10/11 Lecture, Judith Halberstam: "The Killer in Me is the Killer in You: Homosexuality and Fascism"
Guest Writer: Chase Dimock

Sunday, October 17, 2010

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artwork by Collier Schorr

[On October 11, 2010 the Unit for Criticism and the Holocaust, Genocide, and Memory Studies Initiative hosted "The Killer in Me is the Killer in You: Homosexuality and Fascism," a lecture by Judith Halberstam of the University of Southern California.]

Judith Halberstam’s “The Killer in Me is the Killer in You: Homosexuality and Fascism”

Written by Chase Dimock (Comparative & World Literature)

Beyond merely cataloguing homosexuality’s flirtations with fascist politics and iconography, Judith Halberstam’s lecture sought to question the very core of historical research in queer studies by asking “how do we do or not do gay history?” For Halberstam, the key question is: what parts of queer history we ignore or leave uninvestigated because of political inconvenience, or because we wish to repress certain objectionable past practices from consciousness.

Calling upon George Chauncey’s notion of queer history as a “repressed archive”, Halberstam argued that while queer scholarship has often uncovered narratives that had remained buried in the back of the closet, it has also tended only to pull from that closet the voices and histories that support an unquestioned progress narrative of queer culture. The skeletons that do not please the historian remain closeted.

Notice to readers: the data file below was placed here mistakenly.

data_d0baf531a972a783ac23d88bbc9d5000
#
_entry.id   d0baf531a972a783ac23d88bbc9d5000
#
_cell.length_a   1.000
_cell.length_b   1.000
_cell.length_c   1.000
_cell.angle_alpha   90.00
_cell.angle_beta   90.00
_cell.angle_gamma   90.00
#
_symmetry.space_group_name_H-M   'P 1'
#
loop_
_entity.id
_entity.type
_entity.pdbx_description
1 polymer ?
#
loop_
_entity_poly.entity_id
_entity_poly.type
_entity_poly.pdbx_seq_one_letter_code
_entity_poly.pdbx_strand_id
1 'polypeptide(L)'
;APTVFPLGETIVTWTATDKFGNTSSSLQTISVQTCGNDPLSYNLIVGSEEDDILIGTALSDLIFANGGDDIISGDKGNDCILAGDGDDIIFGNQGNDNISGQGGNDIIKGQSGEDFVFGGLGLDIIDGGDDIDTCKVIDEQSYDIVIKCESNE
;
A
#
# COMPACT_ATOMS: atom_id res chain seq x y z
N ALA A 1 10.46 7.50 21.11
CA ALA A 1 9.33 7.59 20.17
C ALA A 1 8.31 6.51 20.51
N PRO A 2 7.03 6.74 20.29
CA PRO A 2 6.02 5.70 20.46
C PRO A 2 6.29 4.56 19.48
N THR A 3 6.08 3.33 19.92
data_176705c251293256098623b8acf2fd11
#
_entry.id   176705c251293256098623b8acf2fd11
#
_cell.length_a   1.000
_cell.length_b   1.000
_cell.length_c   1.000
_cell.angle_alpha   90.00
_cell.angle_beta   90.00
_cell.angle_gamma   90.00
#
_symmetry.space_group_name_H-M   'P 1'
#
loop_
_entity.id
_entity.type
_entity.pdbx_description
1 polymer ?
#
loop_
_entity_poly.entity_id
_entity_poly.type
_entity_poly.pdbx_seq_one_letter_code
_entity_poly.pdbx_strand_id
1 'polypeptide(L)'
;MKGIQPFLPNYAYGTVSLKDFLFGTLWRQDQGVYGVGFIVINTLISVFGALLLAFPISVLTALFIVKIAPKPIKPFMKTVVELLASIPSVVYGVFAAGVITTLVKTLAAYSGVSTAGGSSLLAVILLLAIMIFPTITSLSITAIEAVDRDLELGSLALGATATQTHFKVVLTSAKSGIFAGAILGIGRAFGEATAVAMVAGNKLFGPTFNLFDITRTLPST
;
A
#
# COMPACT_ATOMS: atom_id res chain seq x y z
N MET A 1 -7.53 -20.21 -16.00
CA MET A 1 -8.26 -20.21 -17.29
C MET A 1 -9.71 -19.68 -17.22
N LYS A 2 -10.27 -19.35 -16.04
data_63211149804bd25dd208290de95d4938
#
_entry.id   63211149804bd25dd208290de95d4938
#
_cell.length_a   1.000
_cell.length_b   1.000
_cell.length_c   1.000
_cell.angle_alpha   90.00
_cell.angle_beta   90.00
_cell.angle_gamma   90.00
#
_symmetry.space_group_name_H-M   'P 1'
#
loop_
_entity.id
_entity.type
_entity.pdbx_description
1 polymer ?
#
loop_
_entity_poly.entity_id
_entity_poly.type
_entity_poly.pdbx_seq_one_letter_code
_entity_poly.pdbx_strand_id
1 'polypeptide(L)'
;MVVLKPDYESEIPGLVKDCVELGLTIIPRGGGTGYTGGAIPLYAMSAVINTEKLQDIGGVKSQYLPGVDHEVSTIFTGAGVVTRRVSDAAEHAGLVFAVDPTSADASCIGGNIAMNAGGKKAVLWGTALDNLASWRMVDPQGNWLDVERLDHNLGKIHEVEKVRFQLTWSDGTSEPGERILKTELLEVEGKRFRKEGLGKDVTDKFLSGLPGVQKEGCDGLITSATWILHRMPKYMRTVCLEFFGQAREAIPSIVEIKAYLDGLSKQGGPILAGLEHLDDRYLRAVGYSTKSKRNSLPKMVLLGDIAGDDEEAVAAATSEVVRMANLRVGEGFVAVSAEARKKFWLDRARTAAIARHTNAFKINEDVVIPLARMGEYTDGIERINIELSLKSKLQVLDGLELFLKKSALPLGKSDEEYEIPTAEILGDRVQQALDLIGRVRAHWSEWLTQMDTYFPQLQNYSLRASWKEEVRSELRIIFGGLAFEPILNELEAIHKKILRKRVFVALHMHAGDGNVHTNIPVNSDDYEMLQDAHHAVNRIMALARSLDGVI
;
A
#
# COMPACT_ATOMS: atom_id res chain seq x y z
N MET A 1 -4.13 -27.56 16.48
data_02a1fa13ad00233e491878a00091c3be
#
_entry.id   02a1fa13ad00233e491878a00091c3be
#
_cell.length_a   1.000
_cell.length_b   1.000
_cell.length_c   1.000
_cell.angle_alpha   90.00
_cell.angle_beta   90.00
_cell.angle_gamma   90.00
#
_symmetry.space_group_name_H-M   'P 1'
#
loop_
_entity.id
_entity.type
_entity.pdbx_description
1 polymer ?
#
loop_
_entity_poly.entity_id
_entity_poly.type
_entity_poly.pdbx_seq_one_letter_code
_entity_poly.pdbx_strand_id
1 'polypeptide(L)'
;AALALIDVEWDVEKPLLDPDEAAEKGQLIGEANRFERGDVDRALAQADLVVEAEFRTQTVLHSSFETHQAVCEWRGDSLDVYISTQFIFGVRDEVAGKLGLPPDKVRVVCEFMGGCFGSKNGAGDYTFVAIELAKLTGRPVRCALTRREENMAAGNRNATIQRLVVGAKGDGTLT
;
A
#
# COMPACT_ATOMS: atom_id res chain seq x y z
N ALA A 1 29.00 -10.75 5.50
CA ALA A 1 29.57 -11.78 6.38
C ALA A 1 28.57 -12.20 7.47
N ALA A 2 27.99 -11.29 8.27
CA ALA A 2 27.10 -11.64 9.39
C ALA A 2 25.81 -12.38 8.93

Halberstam appealed against this logic of selective history, arguing that this vision of queer history has painted a distorted picture of the 20th century in which gays and lesbians are portrayed as perpetual victims of a universal, culturally unspecific homophobia. Instead, Halberstam proposed that we pay more attention to the history of gay collaboration with the production of fascist ideology and imagery while stating that the goal should not be to settle the issue on one correct history, but to explore “the ethics of complicity” with fascism alongside other narratives.


Halberstam located homosexuality’s complicity with fascism in the politics of Nazi Germany and its afterlife in Nazi iconography and the contemporary politics of equating modern causes with the Holocaust. Halberstam argued against the notion that in order to prove homosexuality’s collusion with Nazi Germany, one must cite examples of openly homosexual Nazi leaders (of which only one example, Ernst Roehm is typically given). Instead, she argued that the most important role homosexuality played in German culture in the 1920s and ‘30s was in its parallel valorization of virile masculinity and the promotion of homosocial bonds with men, setting a precedent for the imagery and discourse of masculine superiority and gender-exclusive social programs employed by the Nazi party. While homosexuality remained prohibited under an 1871 law (known as “Paragraph 175”) and while the Nazi party did not encourage homosexual relationships among its corps, the encouragement of intense male bonding, which sometimes spilled over into homosexual activity, allowed for a cohesion amongst Nazi men which strengthened the Nazi war machine.